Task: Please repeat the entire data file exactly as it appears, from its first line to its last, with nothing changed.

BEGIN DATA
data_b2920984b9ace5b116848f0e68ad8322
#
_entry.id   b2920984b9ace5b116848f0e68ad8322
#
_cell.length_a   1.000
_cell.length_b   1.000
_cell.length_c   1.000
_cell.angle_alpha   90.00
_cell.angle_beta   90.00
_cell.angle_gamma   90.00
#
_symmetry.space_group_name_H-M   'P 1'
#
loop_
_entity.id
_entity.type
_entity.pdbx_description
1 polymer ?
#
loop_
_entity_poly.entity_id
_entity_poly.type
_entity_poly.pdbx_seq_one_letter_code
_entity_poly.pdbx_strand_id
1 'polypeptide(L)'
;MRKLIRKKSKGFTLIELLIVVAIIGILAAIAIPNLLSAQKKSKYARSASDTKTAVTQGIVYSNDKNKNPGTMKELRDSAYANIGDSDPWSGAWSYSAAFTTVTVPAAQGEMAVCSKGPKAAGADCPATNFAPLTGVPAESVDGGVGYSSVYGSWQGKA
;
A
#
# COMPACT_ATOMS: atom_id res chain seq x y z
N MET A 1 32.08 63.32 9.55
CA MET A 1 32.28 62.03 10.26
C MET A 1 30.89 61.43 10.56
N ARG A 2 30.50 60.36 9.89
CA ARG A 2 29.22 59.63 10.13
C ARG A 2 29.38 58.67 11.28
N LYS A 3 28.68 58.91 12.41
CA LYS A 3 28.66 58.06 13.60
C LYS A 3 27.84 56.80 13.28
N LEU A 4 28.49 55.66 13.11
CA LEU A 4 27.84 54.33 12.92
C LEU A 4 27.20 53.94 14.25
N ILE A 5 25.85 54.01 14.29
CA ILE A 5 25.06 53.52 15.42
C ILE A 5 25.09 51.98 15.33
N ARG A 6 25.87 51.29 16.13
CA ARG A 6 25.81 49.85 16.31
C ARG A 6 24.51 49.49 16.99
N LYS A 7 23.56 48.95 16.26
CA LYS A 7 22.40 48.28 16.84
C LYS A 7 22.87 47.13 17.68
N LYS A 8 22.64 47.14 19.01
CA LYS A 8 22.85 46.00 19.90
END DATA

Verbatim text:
data_b2920984b9ace5b116848f0e68ad8322
#
_entry.id   b2920984b9ace5b116848f0e68ad8322
#
_cell.length_a   1.000
_cell.length_b   1.000
_cell.length_c   1.000
_cell.angle_alpha   90.00
_cell.angle_beta   90.00
_cell.angle_gamma   90.00
#
_symmetry.space_group_name_H-M   'P 1'
#
loop_
_entity.id
_entity.type
_entity.pdbx_description
1 polymer ?
#
loop_
_entity_poly.entity_id
_entity_poly.type
_entity_poly.pdbx_seq_one_letter_code
_entity_poly.pdbx_strand_id
1 'polypeptide(L)'
;MRKLIRKKSKGFTLIELLIVVAIIGILAAIAIPNLLSAQKKSKYARSASDTKTAVTQGIVYSNDKNKNPGTMKELRDSAYANIGDSDPWSGAWSYSAAFTTVTVPAAQGEMAVCSKGPKAAGADCPATNFAPLTGVPAESVDGGVGYSSVYGSWQGKA
;
A
#
# COMPACT_ATOMS: atom_id res chain seq x y z
N MET A 1 32.08 63.32 9.55
CA MET A 1 32.28 62.03 10.26
C MET A 1 30.89 61.43 10.56
N ARG A 2 30.50 60.36 9.89
CA ARG A 2 29.22 59.63 10.13
C ARG A 2 29.38 58.67 11.28
N LYS A 3 28.68 58.91 12.41
CA LYS A 3 28.66 58.06 13.60
C LYS A 3 27.84 56.80 13.28
N LEU A 4 28.49 55.66 13.11
CA LEU A 4 27.84 54.33 12.92
C LEU A 4 27.20 53.94 14.25
N ILE A 5 25.85 54.01 14.29
CA ILE A 5 25.06 53.52 15.42
C ILE A 5 25.09 51.98 15.33
N ARG A 6 25.87 51.29 16.13
CA ARG A 6 25.81 49.85 16.31
C ARG A 6 24.51 49.49 16.99
N LYS A 7 23.56 48.95 16.26
CA LYS A 7 22.40 48.28 16.84
C LYS A 7 22.87 47.13 17.68
N LYS A 8 22.64 47.14 19.01
CA LYS A 8 22.85 46.00 19.90